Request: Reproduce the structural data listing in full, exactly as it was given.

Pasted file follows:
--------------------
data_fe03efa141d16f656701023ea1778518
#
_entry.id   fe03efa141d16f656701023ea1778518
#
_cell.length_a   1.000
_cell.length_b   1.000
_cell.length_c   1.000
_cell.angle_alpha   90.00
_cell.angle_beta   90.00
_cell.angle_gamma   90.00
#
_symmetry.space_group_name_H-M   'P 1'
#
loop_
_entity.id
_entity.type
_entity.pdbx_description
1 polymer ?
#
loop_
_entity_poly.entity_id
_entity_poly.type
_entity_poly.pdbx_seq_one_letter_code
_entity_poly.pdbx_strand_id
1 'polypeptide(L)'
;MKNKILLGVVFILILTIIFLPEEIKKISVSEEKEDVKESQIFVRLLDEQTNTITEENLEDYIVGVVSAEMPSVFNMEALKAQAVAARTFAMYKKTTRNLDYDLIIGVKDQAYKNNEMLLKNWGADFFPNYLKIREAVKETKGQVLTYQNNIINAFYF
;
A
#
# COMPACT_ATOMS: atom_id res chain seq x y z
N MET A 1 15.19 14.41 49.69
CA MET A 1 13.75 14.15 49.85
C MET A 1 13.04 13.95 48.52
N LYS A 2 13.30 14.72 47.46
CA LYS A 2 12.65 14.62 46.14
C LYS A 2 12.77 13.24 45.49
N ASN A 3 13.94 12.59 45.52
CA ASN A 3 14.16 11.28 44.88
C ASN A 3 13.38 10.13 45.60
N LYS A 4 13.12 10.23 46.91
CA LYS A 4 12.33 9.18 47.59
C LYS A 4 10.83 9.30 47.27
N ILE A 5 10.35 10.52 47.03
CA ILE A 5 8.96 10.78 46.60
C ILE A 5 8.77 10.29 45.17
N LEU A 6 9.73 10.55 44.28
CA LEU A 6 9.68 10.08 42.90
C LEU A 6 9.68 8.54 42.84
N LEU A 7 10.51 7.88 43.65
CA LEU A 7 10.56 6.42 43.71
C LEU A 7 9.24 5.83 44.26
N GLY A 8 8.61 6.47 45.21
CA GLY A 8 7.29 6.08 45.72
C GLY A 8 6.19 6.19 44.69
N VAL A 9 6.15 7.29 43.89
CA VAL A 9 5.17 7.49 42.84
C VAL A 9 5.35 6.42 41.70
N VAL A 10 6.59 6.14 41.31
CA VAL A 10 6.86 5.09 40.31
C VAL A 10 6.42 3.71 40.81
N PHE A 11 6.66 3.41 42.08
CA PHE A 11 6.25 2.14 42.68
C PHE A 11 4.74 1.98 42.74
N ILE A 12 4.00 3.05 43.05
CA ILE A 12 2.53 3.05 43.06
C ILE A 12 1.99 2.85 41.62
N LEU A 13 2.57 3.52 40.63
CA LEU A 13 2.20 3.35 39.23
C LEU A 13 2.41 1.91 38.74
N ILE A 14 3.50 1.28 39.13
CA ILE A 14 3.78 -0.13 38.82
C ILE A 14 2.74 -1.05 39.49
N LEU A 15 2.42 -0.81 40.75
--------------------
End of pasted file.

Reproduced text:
data_fe03efa141d16f656701023ea1778518
#
_entry.id   fe03efa141d16f656701023ea1778518
#
_cell.length_a   1.000
_cell.length_b   1.000
_cell.length_c   1.000
_cell.angle_alpha   90.00
_cell.angle_beta   90.00
_cell.angle_gamma   90.00
#
_symmetry.space_group_name_H-M   'P 1'
#
loop_
_entity.id
_entity.type
_entity.pdbx_description
1 polymer ?
#
loop_
_entity_poly.entity_id
_entity_poly.type
_entity_poly.pdbx_seq_one_letter_code
_entity_poly.pdbx_strand_id
1 'polypeptide(L)'
;MKNKILLGVVFILILTIIFLPEEIKKISVSEEKEDVKESQIFVRLLDEQTNTITEENLEDYIVGVVSAEMPSVFNMEALKAQAVAARTFAMYKKTTRNLDYDLIIGVKDQAYKNNEMLLKNWGADFFPNYLKIREAVKETKGQVLTYQNNIINAFYF
;
A
#
# COMPACT_ATOMS: atom_id res chain seq x y z
N MET A 1 15.19 14.41 49.69
CA MET A 1 13.75 14.15 49.85
C MET A 1 13.04 13.95 48.52
N LYS A 2 13.30 14.72 47.46
CA LYS A 2 12.65 14.62 46.14
C LYS A 2 12.77 13.24 45.49
N ASN A 3 13.94 12.59 45.52
CA ASN A 3 14.16 11.28 44.88
C ASN A 3 13.38 10.13 45.60
N LYS A 4 13.12 10.23 46.91
CA LYS A 4 12.33 9.18 47.59
C LYS A 4 10.83 9.30 47.27
N ILE A 5 10.35 10.52 47.03
CA ILE A 5 8.96 10.78 46.60
C ILE A 5 8.77 10.29 45.17
N LEU A 6 9.73 10.55 44.28
CA LEU A 6 9.68 10.08 42.90
C LEU A 6 9.68 8.54 42.84
N LEU A 7 10.51 7.88 43.65
CA LEU A 7 10.56 6.42 43.71
C LEU A 7 9.24 5.83 44.26
N GLY A 8 8.61 6.47 45.21
CA GLY A 8 7.29 6.08 45.72
C GLY A 8 6.19 6.19 44.69
N VAL A 9 6.15 7.29 43.89
CA VAL A 9 5.17 7.49 42.84
C VAL A 9 5.35 6.42 41.70
N VAL A 10 6.59 6.14 41.31
CA VAL A 10 6.86 5.09 40.31
C VAL A 10 6.42 3.71 40.81
N PHE A 11 6.66 3.41 42.08
CA PHE A 11 6.25 2.14 42.68
C PHE A 11 4.74 1.98 42.74
N ILE A 12 4.00 3.05 43.05
CA ILE A 12 2.53 3.05 43.06
C ILE A 12 1.99 2.85 41.62
N LEU A 13 2.57 3.52 40.63
CA LEU A 13 2.20 3.35 39.23
C LEU A 13 2.41 1.91 38.74
N ILE A 14 3.50 1.28 39.13
CA ILE A 14 3.78 -0.13 38.82
C ILE A 14 2.74 -1.05 39.49
N LEU A 15 2.42 -0.81 40.75